Gun sales have been on the rise for the past year with no signs of slowing down. The uncertainty left behind by the pandemic is one of the main reasons for the surge, with buyers not only hoarding food and essential items but also placing protection as their number one priority. According to FBI data, first-time gun buyers made up more than one-fifth of Americans, and background checks in March 2020 represented a 41% increase compared to the previous year. In sum, the industry experienced over 8.4 million first-time gun buyers by the end of the year.
Almost half of the first-time gun buyers were women and minorities — challenging the stereotype of the white male gun owner. With ownership largely spreading across urban and suburban areas, this new demographic adds to the popularity of gun and firearm use for recreation and self-defense. These numbers help the industry grow, and while gun owners are still considered a minority, its increasing popularity protects our Second Amendment, our right to bear arms.
However, being a first-time gun owner comes with an undeniably large responsibility and, therefore, the good, the bad, and the ugly. Let’s take a look at what this represents and how — if you’re a law-abiding citizen — you’ll contribute to responsible gun ownership.
All new gun owners are experiencing the joy that current gun owners have known and felt the whole time, even before the civil unrest and protesting that the country has experienced.
There’s a collective mentality of the “good guy with a gun” in any situation where people take personal safety into their own hands. Now, while opposing sides have tried to discredit the idea of this theoretical heroic figure, studies have been inconclusive and instead driven by personal beliefs without enough evidence that concealed carry is indeed linked to an increase in violent crimes.
Law-abiding citizens are responsible gun owners. As this number increases, organized crimes are limited and often reduced. This is due to the fact that groups inciting violence and crimes are threatened by the lack of safety and the guarantee that their operations will proceed unchallenged and unhindered by the populace.
With more responsible gun owners with diverse backgrounds, the industry is paving the path towards safer and more acceptable recreational and personal safety practices.
Covid-19 brought the inevitable wave of fear — of the virus itself, food shortages, riots, and aggravated feelings of anxiety and uneasiness. With it, guns and ammo blew off the shelves, showing a significant spike in demand which produced many supply-chain issues. This shortage grew the general sense of frustration from new and existing gun customers.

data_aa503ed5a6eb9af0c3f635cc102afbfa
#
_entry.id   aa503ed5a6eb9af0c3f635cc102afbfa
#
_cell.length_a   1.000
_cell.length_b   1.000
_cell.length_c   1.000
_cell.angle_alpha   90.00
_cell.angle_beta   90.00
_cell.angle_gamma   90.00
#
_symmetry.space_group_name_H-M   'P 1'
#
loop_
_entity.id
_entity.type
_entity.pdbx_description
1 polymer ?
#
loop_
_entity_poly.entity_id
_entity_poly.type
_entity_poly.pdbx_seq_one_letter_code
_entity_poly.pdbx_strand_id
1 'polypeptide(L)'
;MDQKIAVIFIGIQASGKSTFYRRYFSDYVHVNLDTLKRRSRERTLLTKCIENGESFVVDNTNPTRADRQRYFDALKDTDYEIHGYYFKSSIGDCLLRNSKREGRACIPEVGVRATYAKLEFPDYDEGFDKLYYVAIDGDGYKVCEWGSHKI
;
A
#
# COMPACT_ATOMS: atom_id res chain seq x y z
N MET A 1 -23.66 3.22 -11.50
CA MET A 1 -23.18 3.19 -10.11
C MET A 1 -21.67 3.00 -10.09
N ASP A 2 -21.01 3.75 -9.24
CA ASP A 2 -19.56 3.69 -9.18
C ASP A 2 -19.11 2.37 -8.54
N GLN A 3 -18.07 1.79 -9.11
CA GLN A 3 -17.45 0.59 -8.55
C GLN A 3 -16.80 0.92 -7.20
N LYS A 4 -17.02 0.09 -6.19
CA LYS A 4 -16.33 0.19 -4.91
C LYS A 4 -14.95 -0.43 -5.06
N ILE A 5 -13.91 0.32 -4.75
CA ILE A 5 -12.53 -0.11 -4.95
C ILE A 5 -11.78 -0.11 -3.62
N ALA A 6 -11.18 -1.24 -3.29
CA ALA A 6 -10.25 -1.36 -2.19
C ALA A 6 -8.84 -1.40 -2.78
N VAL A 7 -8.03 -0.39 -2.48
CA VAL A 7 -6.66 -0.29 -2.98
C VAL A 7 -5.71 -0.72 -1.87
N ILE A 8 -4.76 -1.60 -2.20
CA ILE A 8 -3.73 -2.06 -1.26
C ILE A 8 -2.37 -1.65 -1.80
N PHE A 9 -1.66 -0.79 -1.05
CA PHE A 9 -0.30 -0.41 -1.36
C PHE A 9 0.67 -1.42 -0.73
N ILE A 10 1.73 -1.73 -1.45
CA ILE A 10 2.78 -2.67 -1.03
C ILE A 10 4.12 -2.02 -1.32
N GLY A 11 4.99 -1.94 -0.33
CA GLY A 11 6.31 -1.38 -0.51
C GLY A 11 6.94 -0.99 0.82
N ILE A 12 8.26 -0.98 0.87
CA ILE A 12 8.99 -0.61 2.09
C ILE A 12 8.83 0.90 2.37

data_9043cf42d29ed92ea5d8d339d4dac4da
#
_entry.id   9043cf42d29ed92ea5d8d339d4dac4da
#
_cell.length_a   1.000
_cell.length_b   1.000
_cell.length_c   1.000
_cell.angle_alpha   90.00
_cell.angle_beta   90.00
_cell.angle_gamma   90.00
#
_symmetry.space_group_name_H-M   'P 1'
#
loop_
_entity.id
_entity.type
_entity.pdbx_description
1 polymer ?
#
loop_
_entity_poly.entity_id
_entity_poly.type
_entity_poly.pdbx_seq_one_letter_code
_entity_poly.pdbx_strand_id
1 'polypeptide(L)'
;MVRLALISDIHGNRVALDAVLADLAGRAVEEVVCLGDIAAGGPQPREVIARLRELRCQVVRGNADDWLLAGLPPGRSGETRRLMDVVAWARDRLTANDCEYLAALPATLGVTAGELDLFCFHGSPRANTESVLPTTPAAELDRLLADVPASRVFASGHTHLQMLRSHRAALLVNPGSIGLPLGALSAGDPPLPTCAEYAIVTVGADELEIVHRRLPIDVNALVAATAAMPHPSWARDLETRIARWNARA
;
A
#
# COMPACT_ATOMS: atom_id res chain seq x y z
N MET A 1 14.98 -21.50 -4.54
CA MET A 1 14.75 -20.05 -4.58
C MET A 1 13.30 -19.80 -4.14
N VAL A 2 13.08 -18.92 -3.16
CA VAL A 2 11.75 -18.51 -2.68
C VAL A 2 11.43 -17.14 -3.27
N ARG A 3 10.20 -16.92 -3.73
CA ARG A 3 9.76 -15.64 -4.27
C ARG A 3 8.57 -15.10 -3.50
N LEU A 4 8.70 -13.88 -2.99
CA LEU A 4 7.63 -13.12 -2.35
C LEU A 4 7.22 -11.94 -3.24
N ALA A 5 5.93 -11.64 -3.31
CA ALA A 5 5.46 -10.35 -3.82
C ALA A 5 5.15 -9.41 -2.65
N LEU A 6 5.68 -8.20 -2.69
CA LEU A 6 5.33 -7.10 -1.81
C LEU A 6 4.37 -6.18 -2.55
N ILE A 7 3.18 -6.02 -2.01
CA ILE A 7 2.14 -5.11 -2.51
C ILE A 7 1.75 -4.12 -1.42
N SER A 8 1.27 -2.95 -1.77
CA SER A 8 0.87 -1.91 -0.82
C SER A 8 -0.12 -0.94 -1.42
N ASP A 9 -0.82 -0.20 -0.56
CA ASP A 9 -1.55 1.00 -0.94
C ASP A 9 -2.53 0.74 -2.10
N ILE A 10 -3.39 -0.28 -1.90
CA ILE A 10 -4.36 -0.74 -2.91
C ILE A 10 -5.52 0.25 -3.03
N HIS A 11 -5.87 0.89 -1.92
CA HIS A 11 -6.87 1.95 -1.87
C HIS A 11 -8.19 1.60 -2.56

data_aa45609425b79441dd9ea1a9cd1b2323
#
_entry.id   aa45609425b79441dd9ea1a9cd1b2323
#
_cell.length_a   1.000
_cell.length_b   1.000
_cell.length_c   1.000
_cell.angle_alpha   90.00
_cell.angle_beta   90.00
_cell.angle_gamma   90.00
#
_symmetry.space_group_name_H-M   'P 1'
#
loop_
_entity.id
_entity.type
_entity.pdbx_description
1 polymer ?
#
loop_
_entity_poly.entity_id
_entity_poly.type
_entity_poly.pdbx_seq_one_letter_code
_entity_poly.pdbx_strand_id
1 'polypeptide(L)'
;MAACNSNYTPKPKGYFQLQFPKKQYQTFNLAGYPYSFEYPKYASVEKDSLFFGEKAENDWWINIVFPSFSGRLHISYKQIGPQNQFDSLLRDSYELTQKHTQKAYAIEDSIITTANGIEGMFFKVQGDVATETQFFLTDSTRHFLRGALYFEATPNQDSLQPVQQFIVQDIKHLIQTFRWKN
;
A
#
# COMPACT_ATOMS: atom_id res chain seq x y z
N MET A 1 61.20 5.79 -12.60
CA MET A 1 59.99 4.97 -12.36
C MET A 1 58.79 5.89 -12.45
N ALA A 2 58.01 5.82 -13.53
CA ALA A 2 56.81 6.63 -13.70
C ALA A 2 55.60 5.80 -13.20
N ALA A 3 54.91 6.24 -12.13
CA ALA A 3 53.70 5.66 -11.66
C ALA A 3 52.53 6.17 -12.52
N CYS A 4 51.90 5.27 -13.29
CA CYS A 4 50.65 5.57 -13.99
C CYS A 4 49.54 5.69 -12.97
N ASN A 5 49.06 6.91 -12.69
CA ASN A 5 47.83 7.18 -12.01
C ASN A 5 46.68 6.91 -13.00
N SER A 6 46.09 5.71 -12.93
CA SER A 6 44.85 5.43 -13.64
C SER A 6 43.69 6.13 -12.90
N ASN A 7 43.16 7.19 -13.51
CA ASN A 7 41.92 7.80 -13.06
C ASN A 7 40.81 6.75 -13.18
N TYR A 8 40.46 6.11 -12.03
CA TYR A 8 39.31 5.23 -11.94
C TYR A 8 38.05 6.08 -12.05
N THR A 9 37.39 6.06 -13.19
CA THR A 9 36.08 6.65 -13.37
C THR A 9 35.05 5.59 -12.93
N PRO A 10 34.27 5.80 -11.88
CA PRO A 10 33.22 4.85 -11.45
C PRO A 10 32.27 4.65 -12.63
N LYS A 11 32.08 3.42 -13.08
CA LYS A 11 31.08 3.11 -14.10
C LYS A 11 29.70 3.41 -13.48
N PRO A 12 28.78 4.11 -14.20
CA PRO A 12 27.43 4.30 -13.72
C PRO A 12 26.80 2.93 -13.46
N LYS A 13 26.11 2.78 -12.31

There have been multiple conspiracy theories circulating addressing this shortage. However, they all fail to acknowledge the real problem at hand. On such an unprecedented scale, the massive increase in demand for firearms and ammo has forced companies and manufacturers to produce more handguns and supplies at a faster pace. This task requires a specific set of skills that not every staff is particularly trained in and therefore requires extra time to fully cover the market’s needs.
This shortage, however, represents both a challenge and opportunity for the industry, since it means that more citizens are showing interest in protecting the Second Amendment. With more responsible gun ownership, society is slowly taking away the taboo of owning a gun, which can be a polarizing and sensitive subject for many.
The responsibility of owning and handling a firearm lies in the training that comes with the purchase; it’s a package deal. A clear example of this is when people buy a motorcycle. They don’t do this without first knowing how to ride it or previously getting the proper training. Now the same happens when purchasing a firearm — you simply need to own up to the responsibility and get properly trained. A gun is a tool for defense or recreation that requires precaution. The training should also be shared with those around you who have access to it and can potentially handle it. Without this step, things can get ugly.
Citizens that are going out to purchase firearms are doing so as informed consumers. The new demographic shows mothers are looking to protect themselves and their families, and therefore are researching before the purchase. This is an opportunity to encourage even greater training, which at the end of the day, is part of being a responsible gun owner.
Every new firearm owner adds another vote to help protect the Second Amendment. What was once a larger group of indecisive buyers now realizes that it is time to own a gun and ensure personal safety and protection.
Do you have any recommendations for new gun buyers? Let us know in the comment section.
Ryan Donahue is the Director of Brand Management at American Outdoor Brands. Having turned his passion for anything firearms-related and his pursuit for 3 Gun competition glory into a role with American Outdoor Brands, Ryan Donahue is the model for the old saying, “do what you love and you will never work a day in your life.” He oversees many brands including Caldwell, Frankford Arsenal, and Smith & Wesson accessories as the Director of Brand Management. Previously, he worked for over a decade in the Motion Picture Industry as a Director of Production. Ryan holds several patents for digital movie technology and is proud to have worked on alternate presentations for major Hollywood films such as: The Matrix Reloaded 2003, Casino Royale 2006, and Iron Man 2008.